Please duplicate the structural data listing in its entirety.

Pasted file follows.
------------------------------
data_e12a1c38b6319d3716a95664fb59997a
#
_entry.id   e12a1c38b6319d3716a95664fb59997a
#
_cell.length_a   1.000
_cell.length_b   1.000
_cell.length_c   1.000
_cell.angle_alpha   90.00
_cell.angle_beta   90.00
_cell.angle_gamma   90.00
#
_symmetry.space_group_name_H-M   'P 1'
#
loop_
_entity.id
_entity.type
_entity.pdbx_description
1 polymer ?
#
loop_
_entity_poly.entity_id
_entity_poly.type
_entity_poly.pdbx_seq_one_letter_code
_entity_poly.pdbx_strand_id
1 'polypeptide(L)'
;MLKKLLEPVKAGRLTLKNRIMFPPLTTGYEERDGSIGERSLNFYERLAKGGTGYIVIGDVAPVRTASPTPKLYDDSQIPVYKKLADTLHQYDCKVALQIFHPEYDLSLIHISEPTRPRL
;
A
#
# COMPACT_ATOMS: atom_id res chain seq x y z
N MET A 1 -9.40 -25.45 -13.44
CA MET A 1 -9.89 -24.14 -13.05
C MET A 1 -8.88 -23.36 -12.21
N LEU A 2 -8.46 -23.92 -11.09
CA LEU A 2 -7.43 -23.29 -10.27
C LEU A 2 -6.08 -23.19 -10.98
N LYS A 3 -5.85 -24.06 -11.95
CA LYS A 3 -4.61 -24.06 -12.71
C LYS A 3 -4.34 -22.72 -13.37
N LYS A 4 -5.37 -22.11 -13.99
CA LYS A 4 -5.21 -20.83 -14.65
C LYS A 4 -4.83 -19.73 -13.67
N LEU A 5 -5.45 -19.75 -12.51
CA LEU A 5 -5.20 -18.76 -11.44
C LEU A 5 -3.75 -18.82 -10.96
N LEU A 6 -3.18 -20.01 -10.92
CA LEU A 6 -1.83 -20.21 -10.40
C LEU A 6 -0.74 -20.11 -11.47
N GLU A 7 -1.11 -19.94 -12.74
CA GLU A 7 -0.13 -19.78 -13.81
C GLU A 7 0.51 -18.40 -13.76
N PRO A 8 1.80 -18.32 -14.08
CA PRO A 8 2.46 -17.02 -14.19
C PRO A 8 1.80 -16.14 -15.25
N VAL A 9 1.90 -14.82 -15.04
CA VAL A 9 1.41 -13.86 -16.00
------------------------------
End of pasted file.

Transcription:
data_e12a1c38b6319d3716a95664fb59997a
#
_entry.id   e12a1c38b6319d3716a95664fb59997a
#
_cell.length_a   1.000
_cell.length_b   1.000
_cell.length_c   1.000
_cell.angle_alpha   90.00
_cell.angle_beta   90.00
_cell.angle_gamma   90.00
#
_symmetry.space_group_name_H-M   'P 1'
#
loop_
_entity.id
_entity.type
_entity.pdbx_description
1 polymer ?
#
loop_
_entity_poly.entity_id
_entity_poly.type
_entity_poly.pdbx_seq_one_letter_code
_entity_poly.pdbx_strand_id
1 'polypeptide(L)'
;MLKKLLEPVKAGRLTLKNRIMFPPLTTGYEERDGSIGERSLNFYERLAKGGTGYIVIGDVAPVRTASPTPKLYDDSQIPVYKKLADTLHQYDCKVALQIFHPEYDLSLIHISEPTRPRL
;
A
#
# COMPACT_ATOMS: atom_id res chain seq x y z
N MET A 1 -9.40 -25.45 -13.44
CA MET A 1 -9.89 -24.14 -13.05
C MET A 1 -8.88 -23.36 -12.21
N LEU A 2 -8.46 -23.92 -11.09
CA LEU A 2 -7.43 -23.29 -10.27
C LEU A 2 -6.08 -23.19 -10.98
N LYS A 3 -5.85 -24.06 -11.95
CA LYS A 3 -4.61 -24.06 -12.71
C LYS A 3 -4.34 -22.72 -13.37
N LYS A 4 -5.37 -22.11 -13.99
CA LYS A 4 -5.21 -20.83 -14.65
C LYS A 4 -4.83 -19.73 -13.67
N LEU A 5 -5.45 -19.75 -12.51
CA LEU A 5 -5.20 -18.76 -11.44
C LEU A 5 -3.75 -18.82 -10.96
N LEU A 6 -3.18 -20.01 -10.92
CA LEU A 6 -1.83 -20.21 -10.40
C LEU A 6 -0.74 -20.11 -11.47
N GLU A 7 -1.11 -19.94 -12.74
CA GLU A 7 -0.13 -19.78 -13.81
C GLU A 7 0.51 -18.40 -13.76
N PRO A 8 1.80 -18.32 -14.08
CA PRO A 8 2.46 -17.02 -14.19
C PRO A 8 1.80 -16.14 -15.25
N VAL A 9 1.90 -14.82 -15.04
CA VAL A 9 1.41 -13.86 -16.00